For testing, the transmitter 18 is disconnected from the remote equipment to which it normally supplies its output, arrangements first having been made to ensure that the remote equipment is not deranged by the loss of the signal. For example, the computer can provide the remote equipment with a signal equal to the last output of the transmitter before interruption. The transmitter can then be tested and calibrated by supplying it with simulated inputs from calibrator/simulator 30. The coil drive signal of the transmitter is converted by a resistor network into a voltage which can be varied on demand by the simulator 30. The transmitter coil drive signal for the energising coils 12 of the flowmeter also are supplied to the calibrator 30 for checking, via lines 32.

To test the flowmeter, the test equipment contains facilities to check the energising (drive) coil resistance, its inductance and its insulation (isolation to ground). The isolation of the electrodes 16 also is checked.

The test equipment includes a voltage generator 34 which derives an AC test current from the coil drive signal on line 32. The test current, which is synchronous with the drive signal, is applied to each electrode 16 in turn, the coil 12, 14 having first been disconnected. The resulting voltage developed at the electrode 16 is then measured by the transmitter 18 via a preamplifier 36.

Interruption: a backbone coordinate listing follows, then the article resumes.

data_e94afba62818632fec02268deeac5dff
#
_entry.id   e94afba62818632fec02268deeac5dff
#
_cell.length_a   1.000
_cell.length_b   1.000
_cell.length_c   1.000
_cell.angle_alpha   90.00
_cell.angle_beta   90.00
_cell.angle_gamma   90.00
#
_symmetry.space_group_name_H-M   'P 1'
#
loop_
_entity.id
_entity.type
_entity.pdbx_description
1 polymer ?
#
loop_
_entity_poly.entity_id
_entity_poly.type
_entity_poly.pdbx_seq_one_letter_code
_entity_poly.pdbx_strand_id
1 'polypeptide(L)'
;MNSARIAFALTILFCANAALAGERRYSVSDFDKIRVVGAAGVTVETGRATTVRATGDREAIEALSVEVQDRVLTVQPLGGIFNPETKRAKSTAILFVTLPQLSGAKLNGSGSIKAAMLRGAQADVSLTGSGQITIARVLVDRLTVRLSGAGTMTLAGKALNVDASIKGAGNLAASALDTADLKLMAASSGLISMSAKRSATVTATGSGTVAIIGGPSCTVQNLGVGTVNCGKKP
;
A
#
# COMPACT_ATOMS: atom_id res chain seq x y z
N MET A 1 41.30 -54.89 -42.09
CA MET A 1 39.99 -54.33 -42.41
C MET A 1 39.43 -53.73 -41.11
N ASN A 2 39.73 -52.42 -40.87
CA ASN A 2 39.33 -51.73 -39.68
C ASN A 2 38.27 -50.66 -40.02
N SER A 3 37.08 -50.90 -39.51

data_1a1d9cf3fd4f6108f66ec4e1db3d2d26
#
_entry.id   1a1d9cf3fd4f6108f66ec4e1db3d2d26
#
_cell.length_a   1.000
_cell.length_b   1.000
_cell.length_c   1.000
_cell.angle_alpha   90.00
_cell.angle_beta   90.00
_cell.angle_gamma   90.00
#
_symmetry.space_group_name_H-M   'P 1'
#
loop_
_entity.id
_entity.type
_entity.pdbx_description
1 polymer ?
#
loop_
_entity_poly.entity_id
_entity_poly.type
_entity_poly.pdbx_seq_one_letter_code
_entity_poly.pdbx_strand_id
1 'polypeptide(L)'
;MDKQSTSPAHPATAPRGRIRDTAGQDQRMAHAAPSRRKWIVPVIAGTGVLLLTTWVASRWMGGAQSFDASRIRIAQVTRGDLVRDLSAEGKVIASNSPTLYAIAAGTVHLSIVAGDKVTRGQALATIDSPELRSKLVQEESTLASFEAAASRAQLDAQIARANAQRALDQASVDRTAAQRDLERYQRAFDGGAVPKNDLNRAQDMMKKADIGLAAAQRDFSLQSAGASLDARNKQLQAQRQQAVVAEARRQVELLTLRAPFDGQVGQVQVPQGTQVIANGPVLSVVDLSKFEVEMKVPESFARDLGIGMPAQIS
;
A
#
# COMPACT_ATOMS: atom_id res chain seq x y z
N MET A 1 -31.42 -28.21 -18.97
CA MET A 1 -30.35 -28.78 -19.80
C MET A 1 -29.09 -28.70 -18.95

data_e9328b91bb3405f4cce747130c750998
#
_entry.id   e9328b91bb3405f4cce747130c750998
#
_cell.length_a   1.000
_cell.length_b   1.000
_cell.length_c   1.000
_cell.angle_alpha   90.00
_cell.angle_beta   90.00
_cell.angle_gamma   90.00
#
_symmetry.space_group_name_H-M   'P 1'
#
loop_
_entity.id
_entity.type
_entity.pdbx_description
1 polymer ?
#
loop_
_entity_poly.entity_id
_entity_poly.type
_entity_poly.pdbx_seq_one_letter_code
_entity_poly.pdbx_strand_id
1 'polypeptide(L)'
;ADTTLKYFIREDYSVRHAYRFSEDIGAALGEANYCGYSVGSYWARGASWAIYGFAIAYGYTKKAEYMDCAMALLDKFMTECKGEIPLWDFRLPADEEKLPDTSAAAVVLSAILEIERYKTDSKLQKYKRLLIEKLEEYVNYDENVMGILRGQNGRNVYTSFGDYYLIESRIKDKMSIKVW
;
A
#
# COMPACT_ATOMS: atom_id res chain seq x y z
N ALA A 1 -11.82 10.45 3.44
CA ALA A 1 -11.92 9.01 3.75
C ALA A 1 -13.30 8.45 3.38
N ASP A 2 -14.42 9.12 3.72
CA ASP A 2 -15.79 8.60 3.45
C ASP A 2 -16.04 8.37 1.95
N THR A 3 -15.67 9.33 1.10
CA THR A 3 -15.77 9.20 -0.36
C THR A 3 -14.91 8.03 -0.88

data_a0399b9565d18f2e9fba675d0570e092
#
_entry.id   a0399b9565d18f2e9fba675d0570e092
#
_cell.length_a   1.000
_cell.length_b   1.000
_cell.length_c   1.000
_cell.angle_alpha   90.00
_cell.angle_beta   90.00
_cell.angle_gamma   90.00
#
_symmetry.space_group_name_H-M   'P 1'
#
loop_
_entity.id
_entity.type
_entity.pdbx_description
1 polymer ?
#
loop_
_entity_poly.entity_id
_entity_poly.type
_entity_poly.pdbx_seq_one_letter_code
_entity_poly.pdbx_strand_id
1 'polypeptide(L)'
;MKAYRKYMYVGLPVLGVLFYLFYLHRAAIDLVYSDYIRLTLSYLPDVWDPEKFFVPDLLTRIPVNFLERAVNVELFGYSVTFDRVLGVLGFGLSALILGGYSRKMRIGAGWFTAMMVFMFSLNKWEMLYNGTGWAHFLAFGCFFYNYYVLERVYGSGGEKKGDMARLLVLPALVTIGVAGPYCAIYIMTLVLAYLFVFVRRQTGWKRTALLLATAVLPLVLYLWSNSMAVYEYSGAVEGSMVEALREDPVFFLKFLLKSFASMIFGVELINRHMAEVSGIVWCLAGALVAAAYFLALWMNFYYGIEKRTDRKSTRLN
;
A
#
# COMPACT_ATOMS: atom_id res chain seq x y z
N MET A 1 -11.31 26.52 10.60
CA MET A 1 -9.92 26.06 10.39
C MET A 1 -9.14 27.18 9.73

Because the voltage is synchronous with the coil drive signal it is similar to the signal produced by the electrodes 16 when a flow is being measured. The transmitter then treats the voltage as a flow signal and produces an output on line 26 to the computer 22. Suitable calibration software in the computer converts the output to an indication of the isolation-to-ground impedance of the electrode 16. The test is then repeated for the other electrode.

A similar technique is adapted to test the isolation-to-ground impedance of the coil 12, 14. A voltage having the same frequency as the coil drive signal is applied by the voltage simulator 34 to the unterminated coil via a switch 37 and the resulting current to ground is measured by the transmitter 18 as if it were a flow measurement signal. The computer 22 interprets the transmitter output as the isolation to ground impedance of the coil.

The inductance of the drive coil 12, 14 is measured as follows:

A dual slope analog to digital converter system 38 is implemented by a standard analog subsystem chip in conjunction with the microprocessor 24. The inductance is measured by this system in three distinct phases.